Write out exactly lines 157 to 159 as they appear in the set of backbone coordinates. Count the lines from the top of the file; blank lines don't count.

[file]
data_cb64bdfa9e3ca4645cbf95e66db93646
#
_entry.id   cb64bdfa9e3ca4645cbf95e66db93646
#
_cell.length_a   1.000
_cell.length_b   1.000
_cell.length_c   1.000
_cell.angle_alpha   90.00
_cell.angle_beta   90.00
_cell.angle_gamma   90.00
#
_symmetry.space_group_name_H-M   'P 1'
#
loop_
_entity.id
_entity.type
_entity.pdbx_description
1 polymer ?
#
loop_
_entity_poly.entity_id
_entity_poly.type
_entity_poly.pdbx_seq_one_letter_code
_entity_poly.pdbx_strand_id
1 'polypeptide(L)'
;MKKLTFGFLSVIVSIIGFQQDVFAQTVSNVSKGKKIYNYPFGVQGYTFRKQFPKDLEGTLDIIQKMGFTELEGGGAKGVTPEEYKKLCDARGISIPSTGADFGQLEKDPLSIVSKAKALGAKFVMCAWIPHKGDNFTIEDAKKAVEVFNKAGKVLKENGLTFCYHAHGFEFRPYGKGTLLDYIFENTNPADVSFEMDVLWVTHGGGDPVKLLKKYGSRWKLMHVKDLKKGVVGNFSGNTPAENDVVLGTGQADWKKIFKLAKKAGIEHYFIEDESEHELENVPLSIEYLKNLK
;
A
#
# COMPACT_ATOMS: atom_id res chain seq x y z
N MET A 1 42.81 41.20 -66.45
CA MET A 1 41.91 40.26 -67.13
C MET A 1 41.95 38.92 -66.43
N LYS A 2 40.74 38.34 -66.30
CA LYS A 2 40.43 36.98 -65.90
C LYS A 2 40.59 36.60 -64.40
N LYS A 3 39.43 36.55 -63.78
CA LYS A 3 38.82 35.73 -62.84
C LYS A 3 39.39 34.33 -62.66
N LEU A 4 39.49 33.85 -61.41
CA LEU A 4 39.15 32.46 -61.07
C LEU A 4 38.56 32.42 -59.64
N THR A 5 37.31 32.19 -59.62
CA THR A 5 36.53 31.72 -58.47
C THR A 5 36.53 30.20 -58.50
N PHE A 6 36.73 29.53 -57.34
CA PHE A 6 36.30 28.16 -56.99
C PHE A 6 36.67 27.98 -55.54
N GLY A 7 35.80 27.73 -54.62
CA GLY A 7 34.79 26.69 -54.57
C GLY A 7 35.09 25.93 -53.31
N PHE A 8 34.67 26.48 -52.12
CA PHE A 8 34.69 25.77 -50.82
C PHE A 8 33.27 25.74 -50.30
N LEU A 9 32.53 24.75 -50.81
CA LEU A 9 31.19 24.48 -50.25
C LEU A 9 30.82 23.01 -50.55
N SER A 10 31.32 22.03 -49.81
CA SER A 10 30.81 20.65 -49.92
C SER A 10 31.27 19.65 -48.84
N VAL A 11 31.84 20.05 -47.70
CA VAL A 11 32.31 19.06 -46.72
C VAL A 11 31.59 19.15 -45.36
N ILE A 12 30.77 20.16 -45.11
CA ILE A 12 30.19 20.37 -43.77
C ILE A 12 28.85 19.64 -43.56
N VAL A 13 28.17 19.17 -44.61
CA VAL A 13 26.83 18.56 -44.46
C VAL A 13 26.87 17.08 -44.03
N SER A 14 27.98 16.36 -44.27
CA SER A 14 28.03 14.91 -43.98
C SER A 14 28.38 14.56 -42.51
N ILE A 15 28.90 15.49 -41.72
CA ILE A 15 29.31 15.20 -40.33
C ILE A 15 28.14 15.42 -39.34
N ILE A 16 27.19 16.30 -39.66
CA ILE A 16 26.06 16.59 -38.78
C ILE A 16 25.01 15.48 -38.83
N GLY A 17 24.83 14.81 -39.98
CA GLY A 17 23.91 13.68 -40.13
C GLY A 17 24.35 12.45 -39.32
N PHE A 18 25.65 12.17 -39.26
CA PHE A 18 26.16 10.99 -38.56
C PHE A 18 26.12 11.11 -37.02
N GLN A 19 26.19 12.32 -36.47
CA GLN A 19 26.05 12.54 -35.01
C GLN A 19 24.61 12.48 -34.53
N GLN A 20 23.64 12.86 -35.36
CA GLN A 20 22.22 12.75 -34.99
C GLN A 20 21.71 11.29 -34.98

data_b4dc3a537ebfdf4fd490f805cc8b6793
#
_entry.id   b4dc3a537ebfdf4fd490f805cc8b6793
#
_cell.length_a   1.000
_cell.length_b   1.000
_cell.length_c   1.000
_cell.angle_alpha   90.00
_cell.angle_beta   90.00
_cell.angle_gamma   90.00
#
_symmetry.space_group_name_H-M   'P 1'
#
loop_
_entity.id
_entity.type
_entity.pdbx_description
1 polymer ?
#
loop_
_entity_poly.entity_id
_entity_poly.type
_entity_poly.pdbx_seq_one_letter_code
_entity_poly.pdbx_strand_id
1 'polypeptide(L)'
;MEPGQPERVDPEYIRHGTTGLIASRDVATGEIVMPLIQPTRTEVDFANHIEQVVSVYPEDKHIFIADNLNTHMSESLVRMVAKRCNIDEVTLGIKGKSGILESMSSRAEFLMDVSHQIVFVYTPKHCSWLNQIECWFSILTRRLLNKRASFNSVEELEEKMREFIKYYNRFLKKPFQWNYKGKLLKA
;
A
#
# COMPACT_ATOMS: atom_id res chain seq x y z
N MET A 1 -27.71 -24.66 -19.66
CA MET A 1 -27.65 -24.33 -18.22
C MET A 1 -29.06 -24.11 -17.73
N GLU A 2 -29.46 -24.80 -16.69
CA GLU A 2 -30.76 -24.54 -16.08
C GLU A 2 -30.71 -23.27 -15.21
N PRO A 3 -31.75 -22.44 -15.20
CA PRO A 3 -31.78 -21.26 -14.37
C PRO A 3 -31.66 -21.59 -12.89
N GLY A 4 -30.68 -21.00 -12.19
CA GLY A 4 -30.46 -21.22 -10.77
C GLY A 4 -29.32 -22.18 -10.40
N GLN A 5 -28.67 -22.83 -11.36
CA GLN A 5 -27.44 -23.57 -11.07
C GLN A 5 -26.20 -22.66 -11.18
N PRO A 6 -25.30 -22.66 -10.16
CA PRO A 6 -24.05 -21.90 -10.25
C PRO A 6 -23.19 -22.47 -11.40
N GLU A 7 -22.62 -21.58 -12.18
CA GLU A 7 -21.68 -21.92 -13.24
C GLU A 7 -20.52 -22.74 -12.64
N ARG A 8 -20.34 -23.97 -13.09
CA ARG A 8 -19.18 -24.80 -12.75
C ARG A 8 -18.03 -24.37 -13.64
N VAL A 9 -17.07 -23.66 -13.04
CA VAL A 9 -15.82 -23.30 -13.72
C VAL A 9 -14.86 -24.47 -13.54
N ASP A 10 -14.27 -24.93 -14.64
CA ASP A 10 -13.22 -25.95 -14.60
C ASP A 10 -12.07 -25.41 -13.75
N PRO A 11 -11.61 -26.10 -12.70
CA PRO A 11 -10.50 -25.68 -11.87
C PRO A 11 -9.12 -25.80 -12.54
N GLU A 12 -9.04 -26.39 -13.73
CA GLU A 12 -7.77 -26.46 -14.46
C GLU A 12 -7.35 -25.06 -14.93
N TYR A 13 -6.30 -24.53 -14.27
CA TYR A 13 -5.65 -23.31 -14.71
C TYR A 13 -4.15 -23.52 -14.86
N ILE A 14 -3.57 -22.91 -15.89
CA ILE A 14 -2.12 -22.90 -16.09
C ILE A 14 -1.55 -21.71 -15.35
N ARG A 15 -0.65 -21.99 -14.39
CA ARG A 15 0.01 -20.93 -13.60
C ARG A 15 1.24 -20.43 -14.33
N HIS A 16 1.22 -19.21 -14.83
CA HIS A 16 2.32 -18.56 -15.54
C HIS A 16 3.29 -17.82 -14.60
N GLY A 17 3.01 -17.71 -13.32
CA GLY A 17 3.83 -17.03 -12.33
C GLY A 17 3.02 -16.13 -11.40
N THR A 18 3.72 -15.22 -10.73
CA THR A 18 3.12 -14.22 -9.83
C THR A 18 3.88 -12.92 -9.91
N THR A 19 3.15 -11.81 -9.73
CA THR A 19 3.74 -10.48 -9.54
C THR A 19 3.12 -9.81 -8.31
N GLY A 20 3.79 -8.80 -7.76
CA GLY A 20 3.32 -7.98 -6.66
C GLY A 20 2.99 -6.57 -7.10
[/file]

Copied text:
N TYR A 13 -6.30 -24.53 -14.27
CA TYR A 13 -5.65 -23.31 -14.71
C TYR A 13 -4.15 -23.52 -14.86